Deborah Eisenberg

2000 Rea Award Winner Deborah Eisenberg
Photo: Diana Michener

Litchfield County Times
Litchfield, CT
May 5, 2000

A New York City Writer Wins Rea Award

by Jennifer A. Peyton

WASHINGTON—The Rea Award for the Short Story, a $30,000 annual prize established in 1986 by Michael M. Rea of Washington, has been awarded this year to Deborah Eisenberg of New York, who is the author of three acclaimed collections of short stories.

Mr. Rea, who was a passionate reader, collector of short stories and writer, died in 1996. But the literary prize that bears his name is still awarded yearly under the direction of his wife, Elizabeth Richebourg Rea, a photographer and curator who still resides in Washington.

It is said Mr. Rea established his award to encourage writer to maintain loyalty to the art of short fiction and to ennoble the form. His award is given not for one specific work, but I recognition of a writer’s originality and influence on the short story a genre. Past recipients have included Tobias Wolff, Joyce Carol Oates, Paul Bowles, Eudora Welty and Grace Paley. The jurors for this year’s award were Will Blythe, William H. Gass and Francine Prose.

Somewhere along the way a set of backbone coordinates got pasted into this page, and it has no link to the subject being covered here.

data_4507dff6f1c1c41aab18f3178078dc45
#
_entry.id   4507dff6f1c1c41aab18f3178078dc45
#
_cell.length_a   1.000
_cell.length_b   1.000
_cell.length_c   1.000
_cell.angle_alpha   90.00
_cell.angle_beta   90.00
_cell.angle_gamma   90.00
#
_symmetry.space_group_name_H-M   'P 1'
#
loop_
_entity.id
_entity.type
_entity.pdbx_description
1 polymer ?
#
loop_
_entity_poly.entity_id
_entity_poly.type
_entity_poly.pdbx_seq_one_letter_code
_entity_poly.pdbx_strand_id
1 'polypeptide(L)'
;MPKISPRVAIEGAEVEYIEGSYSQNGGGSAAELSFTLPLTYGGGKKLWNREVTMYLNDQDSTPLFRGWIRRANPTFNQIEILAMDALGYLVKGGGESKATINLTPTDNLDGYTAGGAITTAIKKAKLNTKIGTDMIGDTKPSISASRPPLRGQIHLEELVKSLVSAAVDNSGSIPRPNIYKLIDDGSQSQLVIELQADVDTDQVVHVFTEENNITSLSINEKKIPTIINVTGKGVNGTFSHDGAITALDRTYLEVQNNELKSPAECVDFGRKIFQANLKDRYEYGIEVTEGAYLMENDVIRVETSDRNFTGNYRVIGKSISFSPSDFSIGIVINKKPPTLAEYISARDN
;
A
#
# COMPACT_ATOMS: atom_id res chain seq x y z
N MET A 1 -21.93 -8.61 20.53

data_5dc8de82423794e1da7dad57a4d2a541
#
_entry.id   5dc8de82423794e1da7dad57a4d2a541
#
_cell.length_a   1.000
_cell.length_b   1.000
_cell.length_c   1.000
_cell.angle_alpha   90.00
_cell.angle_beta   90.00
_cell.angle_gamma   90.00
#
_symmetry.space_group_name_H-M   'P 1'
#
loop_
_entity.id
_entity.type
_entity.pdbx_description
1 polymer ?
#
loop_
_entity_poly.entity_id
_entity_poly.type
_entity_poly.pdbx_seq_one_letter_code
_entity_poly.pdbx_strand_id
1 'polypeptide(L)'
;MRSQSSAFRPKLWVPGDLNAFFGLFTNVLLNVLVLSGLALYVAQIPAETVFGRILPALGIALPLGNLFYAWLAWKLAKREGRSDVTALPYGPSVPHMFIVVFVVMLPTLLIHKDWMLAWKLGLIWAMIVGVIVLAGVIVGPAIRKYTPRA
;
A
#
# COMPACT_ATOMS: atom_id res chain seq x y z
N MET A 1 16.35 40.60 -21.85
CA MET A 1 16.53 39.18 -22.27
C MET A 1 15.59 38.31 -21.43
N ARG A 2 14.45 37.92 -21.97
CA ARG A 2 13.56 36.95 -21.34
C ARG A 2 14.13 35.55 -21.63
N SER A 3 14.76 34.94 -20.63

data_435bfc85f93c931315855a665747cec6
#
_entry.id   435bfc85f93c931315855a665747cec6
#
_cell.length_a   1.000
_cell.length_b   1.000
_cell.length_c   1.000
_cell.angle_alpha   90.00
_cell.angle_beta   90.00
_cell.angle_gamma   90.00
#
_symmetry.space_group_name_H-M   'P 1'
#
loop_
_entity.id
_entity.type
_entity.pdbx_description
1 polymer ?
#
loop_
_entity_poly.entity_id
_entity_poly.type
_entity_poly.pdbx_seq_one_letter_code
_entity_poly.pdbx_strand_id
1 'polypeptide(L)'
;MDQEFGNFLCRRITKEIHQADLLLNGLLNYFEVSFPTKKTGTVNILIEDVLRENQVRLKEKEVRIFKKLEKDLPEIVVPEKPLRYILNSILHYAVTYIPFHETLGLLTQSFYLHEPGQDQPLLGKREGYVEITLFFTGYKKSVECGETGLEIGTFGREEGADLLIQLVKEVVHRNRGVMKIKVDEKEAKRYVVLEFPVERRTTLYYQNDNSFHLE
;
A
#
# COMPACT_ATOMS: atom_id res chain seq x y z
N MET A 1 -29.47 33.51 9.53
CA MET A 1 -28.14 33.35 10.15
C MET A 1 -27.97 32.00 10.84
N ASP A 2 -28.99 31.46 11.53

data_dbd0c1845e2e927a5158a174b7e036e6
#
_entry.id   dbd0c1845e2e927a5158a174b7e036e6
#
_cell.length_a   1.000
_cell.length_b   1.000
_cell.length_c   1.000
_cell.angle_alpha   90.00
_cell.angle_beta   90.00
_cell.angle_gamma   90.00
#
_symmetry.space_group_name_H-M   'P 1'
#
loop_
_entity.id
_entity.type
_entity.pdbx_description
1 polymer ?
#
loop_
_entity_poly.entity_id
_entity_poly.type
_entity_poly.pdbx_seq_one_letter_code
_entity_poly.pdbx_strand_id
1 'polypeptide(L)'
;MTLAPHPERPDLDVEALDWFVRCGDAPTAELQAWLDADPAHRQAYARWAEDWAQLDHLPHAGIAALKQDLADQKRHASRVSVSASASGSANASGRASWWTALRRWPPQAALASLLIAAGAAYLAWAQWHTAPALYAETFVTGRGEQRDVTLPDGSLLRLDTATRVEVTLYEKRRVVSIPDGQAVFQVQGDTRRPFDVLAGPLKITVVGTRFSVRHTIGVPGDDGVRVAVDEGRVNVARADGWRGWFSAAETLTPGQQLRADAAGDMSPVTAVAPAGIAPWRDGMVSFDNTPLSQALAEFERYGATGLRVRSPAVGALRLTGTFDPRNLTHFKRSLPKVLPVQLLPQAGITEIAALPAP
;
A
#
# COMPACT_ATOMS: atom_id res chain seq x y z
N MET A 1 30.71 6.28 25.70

Born in Chicago in 1945, Ms. Eisenberg has been the recipient of a Guggenheim Fellowship, a PEN Hemmingway Citation and three O. Henry Awards. In 1993 she received the Award for Literature from the American Academy of Arts and Letters. Her short-story collections include Transactions in a Foreign Currency, published in 1986, Under the 82nd Airborne, from 1992, and All Around Atlantis, from 1997. Ms. Eisenberg’s work has appeared in the The New Yorker and The Yale Review. Her play, Pastorale, was produced in New York I 1982, and she is currently a professor of creative writing at the University of Virginia.

According to a press release, Mr. Rea, who was a native of New York City and a World War II veteran, established the Dungannon Foundation, named for his paternal hometown in Northern Ireland, to administer his annual short-story award. “The Irish were great storytellers,” he was quoted as having said. “The basic thrust of the award is to foster a literary cause—to ennoble the form, to give it prestige.”